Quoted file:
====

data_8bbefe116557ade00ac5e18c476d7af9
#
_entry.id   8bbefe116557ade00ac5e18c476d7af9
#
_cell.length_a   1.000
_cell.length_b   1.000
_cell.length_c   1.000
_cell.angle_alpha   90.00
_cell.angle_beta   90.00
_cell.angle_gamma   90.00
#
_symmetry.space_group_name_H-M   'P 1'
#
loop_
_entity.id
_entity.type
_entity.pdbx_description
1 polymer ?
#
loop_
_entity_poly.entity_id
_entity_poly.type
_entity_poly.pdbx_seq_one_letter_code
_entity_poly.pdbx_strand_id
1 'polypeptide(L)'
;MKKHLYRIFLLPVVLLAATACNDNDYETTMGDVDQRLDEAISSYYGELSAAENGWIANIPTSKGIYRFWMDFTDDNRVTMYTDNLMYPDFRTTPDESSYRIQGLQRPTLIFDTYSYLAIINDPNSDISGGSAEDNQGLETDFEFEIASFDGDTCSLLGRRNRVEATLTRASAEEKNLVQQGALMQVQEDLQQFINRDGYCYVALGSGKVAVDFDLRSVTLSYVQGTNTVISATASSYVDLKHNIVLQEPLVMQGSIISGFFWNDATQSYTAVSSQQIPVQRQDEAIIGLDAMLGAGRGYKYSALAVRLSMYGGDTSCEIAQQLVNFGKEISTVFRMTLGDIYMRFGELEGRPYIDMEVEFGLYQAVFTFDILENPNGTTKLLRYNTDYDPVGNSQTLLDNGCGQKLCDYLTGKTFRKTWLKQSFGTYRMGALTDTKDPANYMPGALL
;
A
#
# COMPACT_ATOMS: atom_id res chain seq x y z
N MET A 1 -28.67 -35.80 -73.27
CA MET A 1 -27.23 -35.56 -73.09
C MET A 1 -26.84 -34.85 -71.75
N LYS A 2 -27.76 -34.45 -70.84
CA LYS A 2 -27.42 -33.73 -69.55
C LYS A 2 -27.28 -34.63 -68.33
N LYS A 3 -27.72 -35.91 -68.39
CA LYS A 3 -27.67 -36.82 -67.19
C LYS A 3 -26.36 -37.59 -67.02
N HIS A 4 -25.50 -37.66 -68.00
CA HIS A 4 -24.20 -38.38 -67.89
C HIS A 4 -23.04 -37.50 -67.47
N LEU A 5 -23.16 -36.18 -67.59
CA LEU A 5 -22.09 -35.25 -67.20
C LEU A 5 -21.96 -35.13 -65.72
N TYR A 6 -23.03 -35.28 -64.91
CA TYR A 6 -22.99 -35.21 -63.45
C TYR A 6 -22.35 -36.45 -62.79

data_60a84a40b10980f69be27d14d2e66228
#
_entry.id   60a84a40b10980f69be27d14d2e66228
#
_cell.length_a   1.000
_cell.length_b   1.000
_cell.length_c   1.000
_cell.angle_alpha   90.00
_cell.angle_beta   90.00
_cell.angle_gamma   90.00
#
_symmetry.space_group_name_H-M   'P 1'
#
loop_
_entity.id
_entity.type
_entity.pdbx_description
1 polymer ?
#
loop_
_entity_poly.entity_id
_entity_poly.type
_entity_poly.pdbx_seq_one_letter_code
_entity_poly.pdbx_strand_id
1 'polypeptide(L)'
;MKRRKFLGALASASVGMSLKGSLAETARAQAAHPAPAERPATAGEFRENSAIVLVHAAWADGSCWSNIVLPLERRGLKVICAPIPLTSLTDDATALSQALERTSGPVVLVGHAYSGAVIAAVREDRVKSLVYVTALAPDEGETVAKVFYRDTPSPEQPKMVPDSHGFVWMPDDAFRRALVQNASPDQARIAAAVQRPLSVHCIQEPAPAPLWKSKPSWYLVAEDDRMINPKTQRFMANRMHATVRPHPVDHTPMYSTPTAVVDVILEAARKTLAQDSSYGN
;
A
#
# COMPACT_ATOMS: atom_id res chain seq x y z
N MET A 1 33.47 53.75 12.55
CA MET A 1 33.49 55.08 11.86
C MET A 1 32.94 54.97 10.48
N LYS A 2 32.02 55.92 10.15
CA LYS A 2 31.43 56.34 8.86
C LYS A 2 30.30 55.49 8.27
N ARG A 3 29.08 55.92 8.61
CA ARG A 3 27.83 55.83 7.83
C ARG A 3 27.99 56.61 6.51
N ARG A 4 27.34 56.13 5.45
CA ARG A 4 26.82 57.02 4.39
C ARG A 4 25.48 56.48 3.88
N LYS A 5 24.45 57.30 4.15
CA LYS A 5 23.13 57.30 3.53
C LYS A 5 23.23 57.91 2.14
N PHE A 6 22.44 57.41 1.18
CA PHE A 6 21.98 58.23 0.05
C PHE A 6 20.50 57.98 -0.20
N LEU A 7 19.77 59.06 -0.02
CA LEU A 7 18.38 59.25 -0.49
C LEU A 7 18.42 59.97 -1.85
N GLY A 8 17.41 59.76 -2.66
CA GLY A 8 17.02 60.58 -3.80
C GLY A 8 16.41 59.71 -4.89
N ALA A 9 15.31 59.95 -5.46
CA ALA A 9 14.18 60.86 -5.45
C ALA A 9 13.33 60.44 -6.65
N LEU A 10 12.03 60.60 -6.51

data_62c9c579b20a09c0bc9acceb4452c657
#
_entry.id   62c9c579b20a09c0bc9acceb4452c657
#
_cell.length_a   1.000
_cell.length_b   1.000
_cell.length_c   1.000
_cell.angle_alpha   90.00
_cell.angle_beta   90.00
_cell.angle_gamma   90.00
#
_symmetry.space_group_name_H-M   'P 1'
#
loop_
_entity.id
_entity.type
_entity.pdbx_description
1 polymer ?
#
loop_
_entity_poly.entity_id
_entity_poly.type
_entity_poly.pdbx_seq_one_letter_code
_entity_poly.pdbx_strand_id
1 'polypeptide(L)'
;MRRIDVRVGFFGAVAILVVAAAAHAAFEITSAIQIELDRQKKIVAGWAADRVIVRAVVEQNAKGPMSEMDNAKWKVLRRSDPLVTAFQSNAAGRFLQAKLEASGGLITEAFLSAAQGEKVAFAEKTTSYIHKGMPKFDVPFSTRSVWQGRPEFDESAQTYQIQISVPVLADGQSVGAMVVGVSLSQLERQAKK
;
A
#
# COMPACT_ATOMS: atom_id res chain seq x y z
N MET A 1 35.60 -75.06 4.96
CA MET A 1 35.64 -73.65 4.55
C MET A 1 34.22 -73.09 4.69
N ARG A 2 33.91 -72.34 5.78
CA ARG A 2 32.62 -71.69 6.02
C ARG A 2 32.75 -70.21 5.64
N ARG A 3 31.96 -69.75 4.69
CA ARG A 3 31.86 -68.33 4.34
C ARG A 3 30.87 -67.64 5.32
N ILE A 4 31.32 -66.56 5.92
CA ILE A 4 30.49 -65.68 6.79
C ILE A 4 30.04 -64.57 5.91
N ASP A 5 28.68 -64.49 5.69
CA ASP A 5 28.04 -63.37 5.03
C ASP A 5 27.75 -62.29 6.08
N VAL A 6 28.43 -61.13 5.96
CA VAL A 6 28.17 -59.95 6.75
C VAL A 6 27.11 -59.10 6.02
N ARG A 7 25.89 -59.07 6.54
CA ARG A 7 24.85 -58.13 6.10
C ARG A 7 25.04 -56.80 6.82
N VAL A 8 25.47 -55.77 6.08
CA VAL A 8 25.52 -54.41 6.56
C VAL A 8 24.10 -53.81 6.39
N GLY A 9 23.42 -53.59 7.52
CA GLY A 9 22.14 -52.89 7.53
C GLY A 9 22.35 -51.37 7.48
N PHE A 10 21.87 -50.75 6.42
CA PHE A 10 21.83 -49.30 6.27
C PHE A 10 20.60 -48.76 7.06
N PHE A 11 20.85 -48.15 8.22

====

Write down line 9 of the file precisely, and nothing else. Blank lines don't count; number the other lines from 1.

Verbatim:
_cell.angle_beta   90.00